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Comments on the North Carolina Legislature - 1813

From Mordecai Collection*

Warrenton, December 23, 1813
Wednesday afternoon

Dear Ellen,

In compliance with your request I write from Raleigh which place I left on Sunday morning but the best paper I could find at the seat of government was so ungenteel in appearance that I determined not to send it to the metropolis of our sister state.

Yesterday on my return I found your welcome letter to which I should have replied last evening but found myself too much fatigued, and what with unpacking books and making boxes for Alfred I have little time left to inform you of my adventures. On my arrival I found all the sages of the state, and I blush to use the word found, not in the state house framing the laws for the benefit of their constituents, but crowded into what had much of the appearance of a carpenter shop, highly interested in viewing the American navy  and bursting with astonishment  as one of them observed by way of explanation to another, not quite so learned, a "maremaid" emerged from the canvas deep ~ but you must not judge the whole by an indifferent specimen, although it be a component part, for I assure you that our legislature, a motley crew indeed, wears on the whole, a respectable aspect and boasted a few that could do honor to any publick station ~ Mr. Stanley from Newbern is a small man unless you make his abilities your standard, his voice is full and sonorous, and his distilleth manna ~ he is indeed an oratour of the first class, and were his gestures more animated he would be a highly interesting speaker. Genl. Steel and Mr. Cameron contended for the next grade, the gravity and solemn manner of the one formed a contrast, with the hurried impetuosity of the latter. Genl. Steel's speeches contain good sense and solid reasoning but his delivery is not good, and his manner, to repeat the words of a learned friend, very disinteresting. Mr. Drew, if not a (___) natural, is at least a phenomena in the house, he tumbled forth most unmercifully his bombastical nonsense (or vice versa) accompanied with a furious twirling of the hand and arm, which serves to round his periods with a peculiar grace. A Mr. Calloway, whom you may place along side of the latter gentleman, in shape and mien not unlike a Sancho to the Knight of woful (sic) countenane, springs up mushroom like form his seat with "Mr. Speaker, Sir, I rise to observe ~ I must beg pardon of his serene highness, Genl. Jones of Wilminton, for omitting thus long to remark that I listened to several of his speeches with little ediffication and less pleasure." Our townsman Mr. Miller is speaker of the house of commons, he fills the seat with grace and dignity, and shines with a steady light, like a planet surrounded by the little nebulous stars. Of Mr. Johnson, I never had so high an opinion, because contrary to my expectation, he seems to have one of his own, and altho' well satisfied with expressing it by good old yea or nay, he is a very good member, and much respected by the house.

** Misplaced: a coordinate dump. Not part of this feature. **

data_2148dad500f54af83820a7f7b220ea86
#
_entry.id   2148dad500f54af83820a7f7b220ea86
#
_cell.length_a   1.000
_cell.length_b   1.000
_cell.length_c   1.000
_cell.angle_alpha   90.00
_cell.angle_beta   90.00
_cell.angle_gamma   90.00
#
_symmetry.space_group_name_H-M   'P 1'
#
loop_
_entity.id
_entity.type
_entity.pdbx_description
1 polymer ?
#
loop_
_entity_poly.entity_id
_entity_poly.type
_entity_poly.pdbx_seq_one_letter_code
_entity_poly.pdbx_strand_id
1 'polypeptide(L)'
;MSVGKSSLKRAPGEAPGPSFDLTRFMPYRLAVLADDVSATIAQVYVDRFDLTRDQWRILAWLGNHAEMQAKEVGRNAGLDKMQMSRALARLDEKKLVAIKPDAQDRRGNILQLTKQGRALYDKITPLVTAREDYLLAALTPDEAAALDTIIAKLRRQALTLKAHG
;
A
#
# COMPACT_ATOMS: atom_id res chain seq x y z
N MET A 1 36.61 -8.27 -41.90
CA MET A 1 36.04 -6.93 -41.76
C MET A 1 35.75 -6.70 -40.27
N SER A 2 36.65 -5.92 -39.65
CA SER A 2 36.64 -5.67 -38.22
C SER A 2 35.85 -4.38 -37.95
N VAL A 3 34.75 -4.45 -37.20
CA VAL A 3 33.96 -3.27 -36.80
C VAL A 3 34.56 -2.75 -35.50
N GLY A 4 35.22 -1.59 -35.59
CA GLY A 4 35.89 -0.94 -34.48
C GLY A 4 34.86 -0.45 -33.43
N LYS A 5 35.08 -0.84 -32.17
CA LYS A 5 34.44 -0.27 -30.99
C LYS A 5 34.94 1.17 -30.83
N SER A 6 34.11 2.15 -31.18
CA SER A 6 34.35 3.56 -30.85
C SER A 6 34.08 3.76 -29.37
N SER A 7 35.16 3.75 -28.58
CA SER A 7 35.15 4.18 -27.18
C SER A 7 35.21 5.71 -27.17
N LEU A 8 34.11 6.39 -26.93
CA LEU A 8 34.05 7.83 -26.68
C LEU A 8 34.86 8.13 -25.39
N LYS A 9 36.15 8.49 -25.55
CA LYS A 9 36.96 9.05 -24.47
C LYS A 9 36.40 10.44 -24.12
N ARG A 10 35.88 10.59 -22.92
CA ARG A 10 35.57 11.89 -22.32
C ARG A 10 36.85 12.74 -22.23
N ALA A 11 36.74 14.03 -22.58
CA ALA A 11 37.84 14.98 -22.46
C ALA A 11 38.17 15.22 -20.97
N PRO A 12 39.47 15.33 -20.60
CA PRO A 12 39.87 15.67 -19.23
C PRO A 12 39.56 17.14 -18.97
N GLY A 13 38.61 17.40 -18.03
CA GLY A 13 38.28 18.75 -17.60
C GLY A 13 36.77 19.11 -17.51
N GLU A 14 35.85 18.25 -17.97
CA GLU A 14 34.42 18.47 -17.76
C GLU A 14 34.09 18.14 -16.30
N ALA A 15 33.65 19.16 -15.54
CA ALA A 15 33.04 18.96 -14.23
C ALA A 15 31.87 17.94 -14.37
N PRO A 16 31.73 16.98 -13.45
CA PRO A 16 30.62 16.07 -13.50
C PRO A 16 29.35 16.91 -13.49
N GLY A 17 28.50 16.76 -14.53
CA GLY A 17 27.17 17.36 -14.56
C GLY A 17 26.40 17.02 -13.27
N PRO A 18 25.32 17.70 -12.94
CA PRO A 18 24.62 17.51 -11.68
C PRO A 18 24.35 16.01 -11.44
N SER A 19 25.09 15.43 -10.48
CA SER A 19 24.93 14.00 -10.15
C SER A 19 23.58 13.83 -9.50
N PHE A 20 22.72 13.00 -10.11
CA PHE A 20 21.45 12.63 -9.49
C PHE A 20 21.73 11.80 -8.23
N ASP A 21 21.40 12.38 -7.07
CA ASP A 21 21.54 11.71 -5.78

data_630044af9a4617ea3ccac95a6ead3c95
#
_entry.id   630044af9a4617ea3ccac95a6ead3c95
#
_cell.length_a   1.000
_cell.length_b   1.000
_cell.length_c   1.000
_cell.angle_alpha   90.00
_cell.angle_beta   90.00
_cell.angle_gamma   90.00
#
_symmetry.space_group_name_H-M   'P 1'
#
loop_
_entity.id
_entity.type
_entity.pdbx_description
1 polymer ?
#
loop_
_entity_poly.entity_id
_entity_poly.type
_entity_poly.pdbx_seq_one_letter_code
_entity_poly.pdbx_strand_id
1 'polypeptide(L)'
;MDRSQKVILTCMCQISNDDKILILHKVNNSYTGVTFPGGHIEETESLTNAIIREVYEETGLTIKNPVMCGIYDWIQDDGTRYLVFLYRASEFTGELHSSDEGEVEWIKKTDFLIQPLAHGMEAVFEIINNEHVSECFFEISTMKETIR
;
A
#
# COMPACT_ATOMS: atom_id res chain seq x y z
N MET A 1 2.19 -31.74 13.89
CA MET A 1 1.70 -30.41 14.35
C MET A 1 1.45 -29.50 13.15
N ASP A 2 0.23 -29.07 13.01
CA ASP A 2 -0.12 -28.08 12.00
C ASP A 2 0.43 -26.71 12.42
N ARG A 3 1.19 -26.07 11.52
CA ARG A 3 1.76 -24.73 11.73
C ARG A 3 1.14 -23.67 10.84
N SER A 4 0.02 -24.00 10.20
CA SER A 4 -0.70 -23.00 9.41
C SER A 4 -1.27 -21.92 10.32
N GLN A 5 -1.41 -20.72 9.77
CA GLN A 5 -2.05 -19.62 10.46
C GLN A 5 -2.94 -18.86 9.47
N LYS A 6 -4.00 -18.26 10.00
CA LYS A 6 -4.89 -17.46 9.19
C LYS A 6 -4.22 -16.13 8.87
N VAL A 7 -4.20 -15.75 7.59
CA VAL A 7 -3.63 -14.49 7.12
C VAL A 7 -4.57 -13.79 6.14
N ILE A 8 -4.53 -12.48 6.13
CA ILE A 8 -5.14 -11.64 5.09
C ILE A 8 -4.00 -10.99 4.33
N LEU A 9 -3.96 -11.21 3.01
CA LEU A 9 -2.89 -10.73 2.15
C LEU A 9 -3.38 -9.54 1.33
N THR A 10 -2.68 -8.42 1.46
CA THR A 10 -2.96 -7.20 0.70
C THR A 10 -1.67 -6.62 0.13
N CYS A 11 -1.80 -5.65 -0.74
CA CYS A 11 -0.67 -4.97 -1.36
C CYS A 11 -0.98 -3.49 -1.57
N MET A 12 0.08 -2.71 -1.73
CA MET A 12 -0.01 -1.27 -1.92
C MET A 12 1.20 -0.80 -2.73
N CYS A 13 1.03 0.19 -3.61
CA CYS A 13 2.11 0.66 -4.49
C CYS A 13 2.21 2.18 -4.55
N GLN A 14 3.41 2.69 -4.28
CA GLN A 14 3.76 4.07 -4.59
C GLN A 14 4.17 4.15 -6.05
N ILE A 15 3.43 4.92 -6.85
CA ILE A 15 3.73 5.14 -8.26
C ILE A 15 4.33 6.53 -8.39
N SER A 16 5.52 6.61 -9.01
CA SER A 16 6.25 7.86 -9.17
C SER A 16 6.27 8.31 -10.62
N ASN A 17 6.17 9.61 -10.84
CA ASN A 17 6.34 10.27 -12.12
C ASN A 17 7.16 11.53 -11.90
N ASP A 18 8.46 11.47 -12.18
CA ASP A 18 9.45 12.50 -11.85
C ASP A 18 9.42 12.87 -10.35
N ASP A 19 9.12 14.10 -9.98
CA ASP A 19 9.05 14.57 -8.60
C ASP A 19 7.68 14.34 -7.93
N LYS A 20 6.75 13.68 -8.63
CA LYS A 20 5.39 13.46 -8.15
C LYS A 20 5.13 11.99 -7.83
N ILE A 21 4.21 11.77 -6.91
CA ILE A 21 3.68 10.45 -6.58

I think Raleigh a handsome little place ~ the State House, Bank, and City Hotel are, or will be excellent buildings, and if the town continues to improve for ten or twelve years, we will unite with Genl. Jones, and dignify it with the name of City.

I had the pleasure of seeing Misses Gilman Marshall and Freeman, the latter, 'tis true, 'tis pity, and pity 'tis, 'tis true, dressed in all the gaiety of fashion, and at the Theatre.

Moses was is in good spirits, likes very well, and says that his sister Ellen writes very amusing letters ~ he will not visit us on his return, business requiring his presence at home, he still talks of getting married, but I fear is as far from it is ever ~ or more expressively speaking, as you or I.

It is now almost dark and if I finish the page you will not receive by the evenings mail ~or rather it will not bear it hence ~ when I write again and I will send you a fresh supply of de L'argent, and thank you for the paper hangings unless you choose to dispense with that sort of compensation ~ goodbye, my dear Ellen, may you be everything that I wish and may heaven grant you it's blessings and protection.
 

* This is the first of many items to be posted from the letters and journals of Ellen Mordecai 1790-1884.found in the Mordecai collection located in the NC State Archives, Raleigh, NC. We are concentrating on the period from 1810-1820 when the Mordecai family was still located in Warren Co.

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